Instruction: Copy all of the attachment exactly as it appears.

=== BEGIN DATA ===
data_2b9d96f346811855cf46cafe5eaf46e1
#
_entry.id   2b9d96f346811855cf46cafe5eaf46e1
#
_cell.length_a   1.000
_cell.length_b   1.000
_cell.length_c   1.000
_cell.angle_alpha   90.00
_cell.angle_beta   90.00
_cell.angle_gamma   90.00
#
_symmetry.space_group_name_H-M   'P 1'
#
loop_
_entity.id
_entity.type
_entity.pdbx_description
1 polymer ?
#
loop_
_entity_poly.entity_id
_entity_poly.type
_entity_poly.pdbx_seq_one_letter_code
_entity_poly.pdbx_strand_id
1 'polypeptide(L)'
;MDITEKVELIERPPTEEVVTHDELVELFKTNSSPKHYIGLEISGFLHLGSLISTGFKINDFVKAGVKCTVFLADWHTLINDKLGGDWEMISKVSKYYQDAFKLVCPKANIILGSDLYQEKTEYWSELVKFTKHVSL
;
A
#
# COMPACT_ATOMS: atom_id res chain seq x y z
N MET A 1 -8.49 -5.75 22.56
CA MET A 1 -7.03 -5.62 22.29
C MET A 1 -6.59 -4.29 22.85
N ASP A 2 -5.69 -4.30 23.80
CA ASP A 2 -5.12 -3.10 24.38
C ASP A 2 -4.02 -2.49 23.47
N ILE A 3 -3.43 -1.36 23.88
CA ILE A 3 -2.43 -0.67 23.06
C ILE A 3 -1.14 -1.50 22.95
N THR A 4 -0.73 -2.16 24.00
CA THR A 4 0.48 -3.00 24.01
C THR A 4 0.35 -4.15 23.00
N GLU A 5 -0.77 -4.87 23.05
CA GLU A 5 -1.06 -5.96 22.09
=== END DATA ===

data_2b9d96f346811855cf46cafe5eaf46e1
#
_entry.id   2b9d96f346811855cf46cafe5eaf46e1
#
_cell.length_a   1.000
_cell.length_b   1.000
_cell.length_c   1.000
_cell.angle_alpha   90.00
_cell.angle_beta   90.00
_cell.angle_gamma   90.00
#
_symmetry.space_group_name_H-M   'P 1'
#
loop_
_entity.id
_entity.type
_entity.pdbx_description
1 polymer ?
#
loop_
_entity_poly.entity_id
_entity_poly.type
_entity_poly.pdbx_seq_one_letter_code
_entity_poly.pdbx_strand_id
1 'polypeptide(L)'
;MDITEKVELIERPPTEEVVTHDELVELFKTNSSPKHYIGLEISGFLHLGSLISTGFKINDFVKAGVKCTVFLADWHTLINDKLGGDWEMISKVSKYYQDAFKLVCPKANIILGSDLYQEKTEYWSELVKFTKHVSL
;
A
#
# COMPACT_ATOMS: atom_id res chain seq x y z
N MET A 1 -8.49 -5.75 22.56
CA MET A 1 -7.03 -5.62 22.29
C MET A 1 -6.59 -4.29 22.85
N ASP A 2 -5.69 -4.30 23.80
CA ASP A 2 -5.12 -3.10 24.38
C ASP A 2 -4.02 -2.49 23.47
N ILE A 3 -3.43 -1.36 23.88
CA ILE A 3 -2.43 -0.67 23.06
C ILE A 3 -1.14 -1.50 22.95
N THR A 4 -0.73 -2.16 24.00
CA THR A 4 0.48 -3.00 24.01
C THR A 4 0.35 -4.15 23.00
N GLU A 5 -0.77 -4.87 23.05
CA GLU A 5 -1.06 -5.96 22.09